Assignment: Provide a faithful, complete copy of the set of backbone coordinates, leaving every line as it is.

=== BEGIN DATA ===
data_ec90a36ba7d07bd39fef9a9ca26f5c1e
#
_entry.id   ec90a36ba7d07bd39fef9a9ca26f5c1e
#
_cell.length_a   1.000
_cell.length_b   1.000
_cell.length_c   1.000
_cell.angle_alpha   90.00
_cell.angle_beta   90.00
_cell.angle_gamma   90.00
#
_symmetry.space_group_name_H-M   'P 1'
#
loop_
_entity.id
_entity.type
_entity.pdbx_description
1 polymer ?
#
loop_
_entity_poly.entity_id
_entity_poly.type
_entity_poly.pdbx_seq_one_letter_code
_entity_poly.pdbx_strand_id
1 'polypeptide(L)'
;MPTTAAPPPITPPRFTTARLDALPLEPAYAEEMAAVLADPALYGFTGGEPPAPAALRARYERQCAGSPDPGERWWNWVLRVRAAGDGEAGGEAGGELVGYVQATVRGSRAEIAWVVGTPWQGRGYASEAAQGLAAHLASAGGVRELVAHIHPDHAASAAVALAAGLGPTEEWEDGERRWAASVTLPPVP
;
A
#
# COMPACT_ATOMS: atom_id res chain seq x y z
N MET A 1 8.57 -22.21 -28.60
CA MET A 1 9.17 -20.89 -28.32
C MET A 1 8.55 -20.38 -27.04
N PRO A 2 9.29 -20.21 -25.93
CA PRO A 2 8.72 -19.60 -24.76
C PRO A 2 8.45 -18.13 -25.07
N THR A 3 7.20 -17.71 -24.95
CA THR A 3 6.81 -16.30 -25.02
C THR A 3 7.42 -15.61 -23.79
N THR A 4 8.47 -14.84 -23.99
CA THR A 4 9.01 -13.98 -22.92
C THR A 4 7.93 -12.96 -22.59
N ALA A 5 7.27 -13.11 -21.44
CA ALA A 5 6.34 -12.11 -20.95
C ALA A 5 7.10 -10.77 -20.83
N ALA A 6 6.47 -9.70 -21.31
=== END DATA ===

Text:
data_ec90a36ba7d07bd39fef9a9ca26f5c1e
#
_entry.id   ec90a36ba7d07bd39fef9a9ca26f5c1e
#
_cell.length_a   1.000
_cell.length_b   1.000
_cell.length_c   1.000
_cell.angle_alpha   90.00
_cell.angle_beta   90.00
_cell.angle_gamma   90.00
#
_symmetry.space_group_name_H-M   'P 1'
#
loop_
_entity.id
_entity.type
_entity.pdbx_description
1 polymer ?
#
loop_
_entity_poly.entity_id
_entity_poly.type
_entity_poly.pdbx_seq_one_letter_code
_entity_poly.pdbx_strand_id
1 'polypeptide(L)'
;MPTTAAPPPITPPRFTTARLDALPLEPAYAEEMAAVLADPALYGFTGGEPPAPAALRARYERQCAGSPDPGERWWNWVLRVRAAGDGEAGGEAGGELVGYVQATVRGSRAEIAWVVGTPWQGRGYASEAAQGLAAHLASAGGVRELVAHIHPDHAASAAVALAAGLGPTEEWEDGERRWAASVTLPPVP
;
A
#
# COMPACT_ATOMS: atom_id res chain seq x y z
N MET A 1 8.57 -22.21 -28.60
CA MET A 1 9.17 -20.89 -28.32
C MET A 1 8.55 -20.38 -27.04
N PRO A 2 9.29 -20.21 -25.93
CA PRO A 2 8.72 -19.60 -24.76
C PRO A 2 8.45 -18.13 -25.07
N THR A 3 7.20 -17.71 -24.95
CA THR A 3 6.81 -16.30 -25.02
C THR A 3 7.42 -15.61 -23.79
N THR A 4 8.47 -14.84 -23.99
CA THR A 4 9.01 -13.98 -22.92
C THR A 4 7.93 -12.96 -22.59
N ALA A 5 7.27 -13.11 -21.44
CA ALA A 5 6.34 -12.11 -20.95
C ALA A 5 7.10 -10.77 -20.83
N ALA A 6 6.47 -9.70 -21.31